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Game Wire
By Bruce Mushial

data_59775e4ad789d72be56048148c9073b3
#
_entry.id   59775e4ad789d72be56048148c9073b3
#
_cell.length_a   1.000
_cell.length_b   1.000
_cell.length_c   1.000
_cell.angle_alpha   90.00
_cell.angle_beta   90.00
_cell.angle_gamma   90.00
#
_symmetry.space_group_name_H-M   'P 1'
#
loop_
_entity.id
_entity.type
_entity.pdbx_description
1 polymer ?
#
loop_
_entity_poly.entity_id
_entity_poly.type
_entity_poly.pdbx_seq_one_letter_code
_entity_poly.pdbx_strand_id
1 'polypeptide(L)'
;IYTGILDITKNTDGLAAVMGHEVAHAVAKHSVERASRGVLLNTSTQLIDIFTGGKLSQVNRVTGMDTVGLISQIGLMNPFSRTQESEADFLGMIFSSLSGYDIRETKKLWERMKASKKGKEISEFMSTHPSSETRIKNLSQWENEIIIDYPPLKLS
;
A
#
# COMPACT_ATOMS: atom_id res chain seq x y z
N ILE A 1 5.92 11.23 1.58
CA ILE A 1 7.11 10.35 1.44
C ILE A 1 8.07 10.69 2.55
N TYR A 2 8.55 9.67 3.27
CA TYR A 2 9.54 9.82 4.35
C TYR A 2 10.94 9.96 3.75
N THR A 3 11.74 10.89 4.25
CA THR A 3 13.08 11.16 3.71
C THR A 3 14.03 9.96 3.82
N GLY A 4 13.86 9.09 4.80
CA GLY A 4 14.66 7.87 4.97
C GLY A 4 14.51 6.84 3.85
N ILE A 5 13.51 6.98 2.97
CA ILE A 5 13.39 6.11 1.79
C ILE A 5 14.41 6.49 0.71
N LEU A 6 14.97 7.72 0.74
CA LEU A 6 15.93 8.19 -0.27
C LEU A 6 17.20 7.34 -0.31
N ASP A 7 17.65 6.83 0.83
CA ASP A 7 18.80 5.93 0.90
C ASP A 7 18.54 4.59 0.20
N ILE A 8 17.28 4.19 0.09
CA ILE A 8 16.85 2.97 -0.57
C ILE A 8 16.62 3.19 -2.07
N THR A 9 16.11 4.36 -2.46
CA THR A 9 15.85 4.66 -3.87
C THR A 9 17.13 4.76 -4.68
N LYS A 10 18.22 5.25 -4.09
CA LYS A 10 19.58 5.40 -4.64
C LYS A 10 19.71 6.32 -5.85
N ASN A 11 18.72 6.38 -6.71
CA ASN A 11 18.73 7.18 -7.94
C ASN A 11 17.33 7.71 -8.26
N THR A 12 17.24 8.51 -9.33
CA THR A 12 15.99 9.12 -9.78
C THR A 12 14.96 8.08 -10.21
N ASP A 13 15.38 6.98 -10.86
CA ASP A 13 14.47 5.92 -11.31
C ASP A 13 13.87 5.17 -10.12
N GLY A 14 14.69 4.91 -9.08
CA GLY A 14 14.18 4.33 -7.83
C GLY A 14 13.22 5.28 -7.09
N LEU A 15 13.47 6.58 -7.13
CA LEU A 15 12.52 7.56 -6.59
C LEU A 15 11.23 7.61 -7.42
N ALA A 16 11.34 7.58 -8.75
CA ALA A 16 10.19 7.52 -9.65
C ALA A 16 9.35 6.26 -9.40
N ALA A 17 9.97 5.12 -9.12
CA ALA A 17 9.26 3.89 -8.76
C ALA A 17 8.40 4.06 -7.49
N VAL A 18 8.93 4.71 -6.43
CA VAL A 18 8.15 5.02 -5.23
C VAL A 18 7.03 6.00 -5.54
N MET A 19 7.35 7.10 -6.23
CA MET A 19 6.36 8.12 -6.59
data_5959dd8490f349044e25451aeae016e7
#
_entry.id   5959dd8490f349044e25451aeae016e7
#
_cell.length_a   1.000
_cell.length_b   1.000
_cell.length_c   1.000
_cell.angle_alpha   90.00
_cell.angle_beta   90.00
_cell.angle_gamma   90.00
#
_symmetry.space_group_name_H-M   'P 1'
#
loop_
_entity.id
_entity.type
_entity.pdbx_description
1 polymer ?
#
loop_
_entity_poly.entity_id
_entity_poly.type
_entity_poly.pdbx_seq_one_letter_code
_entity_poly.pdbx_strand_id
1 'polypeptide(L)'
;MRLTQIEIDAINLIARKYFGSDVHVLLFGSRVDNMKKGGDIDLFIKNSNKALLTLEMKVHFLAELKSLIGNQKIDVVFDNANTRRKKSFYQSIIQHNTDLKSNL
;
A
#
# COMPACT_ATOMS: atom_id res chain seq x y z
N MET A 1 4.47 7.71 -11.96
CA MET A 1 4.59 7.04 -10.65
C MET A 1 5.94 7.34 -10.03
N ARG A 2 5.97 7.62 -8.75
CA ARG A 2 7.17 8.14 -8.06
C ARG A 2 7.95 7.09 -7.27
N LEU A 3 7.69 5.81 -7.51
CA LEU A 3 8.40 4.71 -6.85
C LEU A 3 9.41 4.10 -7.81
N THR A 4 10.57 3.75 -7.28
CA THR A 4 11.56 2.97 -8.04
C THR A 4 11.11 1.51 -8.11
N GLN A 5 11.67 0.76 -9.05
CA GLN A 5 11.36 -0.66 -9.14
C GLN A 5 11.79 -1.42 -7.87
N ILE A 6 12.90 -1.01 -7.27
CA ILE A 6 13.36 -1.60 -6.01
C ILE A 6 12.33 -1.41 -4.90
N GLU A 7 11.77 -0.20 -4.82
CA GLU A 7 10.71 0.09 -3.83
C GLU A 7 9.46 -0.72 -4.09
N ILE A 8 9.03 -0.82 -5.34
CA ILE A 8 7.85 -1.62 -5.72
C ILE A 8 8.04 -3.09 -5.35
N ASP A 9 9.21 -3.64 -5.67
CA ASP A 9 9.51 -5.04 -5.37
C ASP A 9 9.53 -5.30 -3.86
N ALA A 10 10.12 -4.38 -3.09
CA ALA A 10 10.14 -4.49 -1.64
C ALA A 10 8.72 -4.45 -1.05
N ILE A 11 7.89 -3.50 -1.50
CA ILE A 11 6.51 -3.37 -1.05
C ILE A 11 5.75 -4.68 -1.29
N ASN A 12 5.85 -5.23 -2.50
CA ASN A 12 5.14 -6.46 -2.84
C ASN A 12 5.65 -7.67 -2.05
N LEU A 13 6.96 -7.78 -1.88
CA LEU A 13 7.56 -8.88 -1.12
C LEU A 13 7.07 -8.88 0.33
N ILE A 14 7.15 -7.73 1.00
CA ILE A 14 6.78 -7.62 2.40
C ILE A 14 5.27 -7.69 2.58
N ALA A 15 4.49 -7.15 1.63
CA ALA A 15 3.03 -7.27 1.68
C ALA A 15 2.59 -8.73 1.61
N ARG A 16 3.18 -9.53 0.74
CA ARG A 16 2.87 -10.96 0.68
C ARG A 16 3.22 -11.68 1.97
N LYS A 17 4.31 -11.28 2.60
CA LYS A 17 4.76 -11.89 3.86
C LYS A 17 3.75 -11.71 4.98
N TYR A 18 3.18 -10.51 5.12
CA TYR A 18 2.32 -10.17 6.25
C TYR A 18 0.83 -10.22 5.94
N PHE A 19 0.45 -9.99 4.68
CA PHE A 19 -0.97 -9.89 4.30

Since the beginning of electronic games there have been battles between game platform manufacturers. The electronic games market began with the likes of Pong, and Pac Man, from companies such as Atari. These infantile games, compared to the feats of current games, started the battle between manufacturers. Monochrome games led to color. Single player configurations advanced to multiple players connected via the Internet. More colors, more memory, more features, faster motion, and more games for each platform have been the wave of the future for two decades now. Now don't just brush off gaming as just kid's stuff, because the billions of dollars spent on gaming is no chump change. The game manufacturers still strive to out do each other, in almost a conquer and destroy game-like fashion. Some platforms are handheld, some are on dedicated console stations, and others are still played on traditional computers. Those computers need faster processors, more memory, and the fastest video cards possible, all good for the companies that manufacture these products. The 3D video cards that gamers like actually have their own onboard processors similar to the power of the main computer processor itself. Some high-end video cards for gamers use more super high-speed video memory than some current computers and the total memory on the video card exceeds the total amount of memory computers had just 1-2 years ago. Where most business computers will run great with a $30 video card in them, gamers will often spend close to $200 to capture the best 3D video graphics cards available. Needless to say these video cards do great things to the bottom line of the companies such as ATI (ATYT) and Nvidia (NVDA), who produce some of the hottest video cards available. In handheld units the Game Boy extended its features to become Game Boy Color and now Game Boy Advanced has just come on the scene. Super Nintendo (16 bit) mutated into Nintendo 64 and created such a competitive market that Sega stopped making the Dreamcast platform that had a strong following. Sony's PlayStation and PlayStation 2 have been formidable competitors to Nintendo but we now have PlayStation 3 lurking in the wings just as Microsoft gets ready to usher in its Xbox product line. To highlight the size of the gaming market, Microsoft plans to spend $500 million to market the Xbox alone. Nintendo's GameCube is slated to hit shelves at the same time as the Xbox. And game consoles wouldn't be much fun without games to play on them. The game manufacturers may end up making even more money than the makers of the game consoles. Companies such as Activision (ATVI), THQ (THQI), and Electronic Arts (ERTS), do little more than focus on making game software that runs on one of the popular game platforms. Gaming might be fun, but it's serious business.

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